AMC Theatres Pushes Back On WB/HBO Max Release Model (FILM NEWS)

Warner Bros. has committed to co-releasing their 2021 films in theaters and on HBO Max. AMC, the #1 multiplex chain, isn’t having it.

AMC Entertainment gave Warner Bros. an inch with Wonder Woman 1984, but they won’t give the studio a mile for sixteen movies throughout 2021.

Despite having backed Warner Bros’ decision to release WW84 simultaneously in theaters and through its streamer HBO Max on Christmas Day, the #1 Movie Theater chain in North America is not accepting the studio’s latest announcement to follow the same release model for their entire 2021 feature film slate.

Adam Aron, CEO and president of the AMC Entertainment theater chain, said in a statement:

  • “These coronavirus-impacted times are uncharted waters for all of us, which is why AMC signed on to an HBO Max exception to customary practices for one film only, ‘Wonder Woman 1984,’ being released by Warner Brothers at Christmas when the pandemic appears that it will be at its height. However, Warner now hopes to do this for all their 2021 theatrical movies, despite the likelihood that with vaccines right around the corner the theatre business is expected to recover.”

Aron equates the move as Warner requiring theaters to subsidize the studio’s upstart streaming service. He’s not wrong.

Aron continues:

  • Clearly, Warner Media intends to sacrifice a considerable portion of the profitability of its movie studio division, and that of its production partners and filmmakers, to subsidize its HBO Max start up. As for AMC, we will do all in our power to ensure that Warner does not do so at our expense. We will aggressively pursue economic terms that preserve our business. We have already commenced an immediate and urgent dialogue with the leadership of Warner on this subject.”

Encouraged by the impending global rollout of multiple vaccines for COVID-19, Aron added, “…it is our expectation that moviegoers soon will be able once again to delight in coming to our theatres without any worry — viewing the world’s best movies safely in our big seats, with our big sound and on our big screens.”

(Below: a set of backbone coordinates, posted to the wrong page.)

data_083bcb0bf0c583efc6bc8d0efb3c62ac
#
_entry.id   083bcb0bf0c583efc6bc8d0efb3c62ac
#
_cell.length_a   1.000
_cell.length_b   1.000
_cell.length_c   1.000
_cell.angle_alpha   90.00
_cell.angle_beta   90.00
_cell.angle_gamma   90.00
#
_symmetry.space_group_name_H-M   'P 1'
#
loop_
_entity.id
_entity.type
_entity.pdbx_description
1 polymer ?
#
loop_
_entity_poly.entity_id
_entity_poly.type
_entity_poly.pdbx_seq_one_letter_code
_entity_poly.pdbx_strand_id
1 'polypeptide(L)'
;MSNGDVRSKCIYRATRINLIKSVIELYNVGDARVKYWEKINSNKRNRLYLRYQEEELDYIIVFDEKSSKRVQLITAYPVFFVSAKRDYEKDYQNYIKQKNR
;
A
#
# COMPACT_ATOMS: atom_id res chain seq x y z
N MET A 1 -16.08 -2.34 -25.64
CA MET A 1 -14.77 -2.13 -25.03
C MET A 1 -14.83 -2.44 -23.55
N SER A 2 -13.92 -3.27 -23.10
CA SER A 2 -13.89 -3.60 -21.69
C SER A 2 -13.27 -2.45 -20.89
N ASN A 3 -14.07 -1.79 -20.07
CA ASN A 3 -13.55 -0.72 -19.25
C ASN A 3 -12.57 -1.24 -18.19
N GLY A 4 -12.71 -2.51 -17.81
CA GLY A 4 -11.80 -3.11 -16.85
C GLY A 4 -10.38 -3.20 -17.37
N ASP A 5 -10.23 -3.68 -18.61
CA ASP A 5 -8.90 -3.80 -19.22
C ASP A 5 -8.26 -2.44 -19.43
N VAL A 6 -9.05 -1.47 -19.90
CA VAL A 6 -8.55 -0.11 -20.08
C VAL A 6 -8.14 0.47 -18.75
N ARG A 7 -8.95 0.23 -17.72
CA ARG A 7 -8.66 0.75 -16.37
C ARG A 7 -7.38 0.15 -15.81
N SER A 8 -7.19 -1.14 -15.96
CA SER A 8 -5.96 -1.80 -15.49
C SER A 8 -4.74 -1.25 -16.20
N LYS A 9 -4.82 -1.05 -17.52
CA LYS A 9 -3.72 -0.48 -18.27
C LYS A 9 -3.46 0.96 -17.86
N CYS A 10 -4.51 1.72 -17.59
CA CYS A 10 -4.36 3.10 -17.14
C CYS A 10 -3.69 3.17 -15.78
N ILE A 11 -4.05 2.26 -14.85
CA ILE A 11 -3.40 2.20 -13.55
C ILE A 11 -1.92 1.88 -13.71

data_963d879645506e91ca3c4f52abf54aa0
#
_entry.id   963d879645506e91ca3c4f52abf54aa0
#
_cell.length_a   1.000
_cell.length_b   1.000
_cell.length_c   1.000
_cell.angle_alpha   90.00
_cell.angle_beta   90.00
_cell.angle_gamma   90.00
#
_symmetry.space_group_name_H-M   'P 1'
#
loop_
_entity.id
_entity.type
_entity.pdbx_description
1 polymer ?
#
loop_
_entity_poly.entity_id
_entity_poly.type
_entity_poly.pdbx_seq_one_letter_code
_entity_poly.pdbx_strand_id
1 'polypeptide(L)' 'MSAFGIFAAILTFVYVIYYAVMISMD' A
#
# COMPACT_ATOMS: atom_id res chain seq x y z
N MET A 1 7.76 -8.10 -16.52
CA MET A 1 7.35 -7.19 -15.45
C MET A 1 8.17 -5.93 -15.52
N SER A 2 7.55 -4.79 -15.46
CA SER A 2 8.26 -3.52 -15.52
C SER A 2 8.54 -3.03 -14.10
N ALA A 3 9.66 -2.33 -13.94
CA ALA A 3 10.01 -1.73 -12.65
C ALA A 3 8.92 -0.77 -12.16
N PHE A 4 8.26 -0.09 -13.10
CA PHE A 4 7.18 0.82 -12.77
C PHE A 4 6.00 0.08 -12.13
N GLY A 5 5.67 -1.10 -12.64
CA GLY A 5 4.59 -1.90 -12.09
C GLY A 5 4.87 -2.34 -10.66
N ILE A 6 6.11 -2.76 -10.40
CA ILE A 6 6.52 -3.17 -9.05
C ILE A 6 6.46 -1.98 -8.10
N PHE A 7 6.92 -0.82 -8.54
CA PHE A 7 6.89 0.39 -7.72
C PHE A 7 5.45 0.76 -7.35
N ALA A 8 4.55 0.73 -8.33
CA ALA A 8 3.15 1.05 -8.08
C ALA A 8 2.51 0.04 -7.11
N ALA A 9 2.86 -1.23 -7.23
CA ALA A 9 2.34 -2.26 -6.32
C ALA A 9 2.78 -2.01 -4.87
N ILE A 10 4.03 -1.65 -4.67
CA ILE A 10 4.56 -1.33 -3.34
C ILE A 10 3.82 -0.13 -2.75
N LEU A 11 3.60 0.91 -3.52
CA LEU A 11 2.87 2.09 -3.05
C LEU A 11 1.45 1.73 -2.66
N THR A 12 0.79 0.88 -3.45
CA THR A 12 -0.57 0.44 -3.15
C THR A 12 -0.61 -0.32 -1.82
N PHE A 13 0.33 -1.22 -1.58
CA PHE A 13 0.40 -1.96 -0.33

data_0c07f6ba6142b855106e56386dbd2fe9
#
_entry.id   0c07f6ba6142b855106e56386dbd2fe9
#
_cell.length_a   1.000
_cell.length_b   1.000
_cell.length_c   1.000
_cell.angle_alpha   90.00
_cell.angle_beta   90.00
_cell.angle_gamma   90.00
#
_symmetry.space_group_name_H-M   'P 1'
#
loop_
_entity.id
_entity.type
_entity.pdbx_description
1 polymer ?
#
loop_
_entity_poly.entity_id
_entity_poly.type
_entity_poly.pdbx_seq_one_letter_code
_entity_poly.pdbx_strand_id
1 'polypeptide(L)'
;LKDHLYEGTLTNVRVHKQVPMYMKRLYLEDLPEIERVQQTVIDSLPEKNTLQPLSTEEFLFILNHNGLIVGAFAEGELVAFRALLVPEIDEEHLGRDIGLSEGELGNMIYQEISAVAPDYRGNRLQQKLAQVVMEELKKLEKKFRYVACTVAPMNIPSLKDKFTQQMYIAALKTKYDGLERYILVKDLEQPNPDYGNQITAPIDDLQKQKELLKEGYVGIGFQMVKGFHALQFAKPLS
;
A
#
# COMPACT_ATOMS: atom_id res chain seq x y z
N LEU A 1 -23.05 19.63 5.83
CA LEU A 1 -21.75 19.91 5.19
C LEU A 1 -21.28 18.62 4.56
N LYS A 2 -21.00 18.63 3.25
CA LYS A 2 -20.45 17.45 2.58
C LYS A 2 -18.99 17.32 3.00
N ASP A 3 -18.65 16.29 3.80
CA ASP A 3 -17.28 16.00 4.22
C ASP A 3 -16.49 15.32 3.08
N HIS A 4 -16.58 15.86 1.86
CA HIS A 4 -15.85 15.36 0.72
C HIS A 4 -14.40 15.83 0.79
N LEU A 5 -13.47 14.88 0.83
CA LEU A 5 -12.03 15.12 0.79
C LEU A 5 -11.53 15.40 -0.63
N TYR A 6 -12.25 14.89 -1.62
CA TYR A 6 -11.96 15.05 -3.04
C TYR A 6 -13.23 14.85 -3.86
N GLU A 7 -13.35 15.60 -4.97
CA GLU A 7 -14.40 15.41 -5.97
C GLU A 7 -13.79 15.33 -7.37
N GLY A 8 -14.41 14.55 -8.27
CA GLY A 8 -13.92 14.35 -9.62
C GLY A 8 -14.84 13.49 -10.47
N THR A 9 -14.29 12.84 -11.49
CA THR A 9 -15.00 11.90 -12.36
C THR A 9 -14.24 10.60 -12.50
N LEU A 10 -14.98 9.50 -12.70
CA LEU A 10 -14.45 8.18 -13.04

Aron’s wording is interesting, and certainly both careful and precise.

He never says that AMC will boycott WB titles. He said that AMC will “aggressively pursue economic terms that preserve our business,” adding that they’ve already begun a dialogue with Warner to that end.

A solution to this impasse is hard to conceive, especially given that it’s difficult to imagine WB completely backtracking on the HBO Max commitment for 2021 (which they’ve said won’t extend into 2022 and beyond, but who can trust that at this point?).

But the same was true this past spring when Universal Studios made a commitment to VOD that angered AMC, which led to a ban of all Universal titles (and included major franchises like Jurassic World, Fast & Furious, and more). And yet by late summer, Aron had struck a revenue-sharing deal with Universal that ended the boycott proved mutually beneficial for both parties; the Cinemark theater chain would go on to copy the deal.

Expect AMC and Warner to strike something similar — especially if the WB’s favorite auteur partner Christopher Nolan has anything to say about it.

UPDATE: Cinemark, the nation’s #3 theater chain, was more demure in its response to the WB/HBO Max bombshell, saying simply that they will continue to assess what movie titles they will carry (or not) on an individual basis. (This may simply be a posture that allows AMC to take the lead in the public fight, but possibly discussing tactics and goals with each other behind-the-scenes.)

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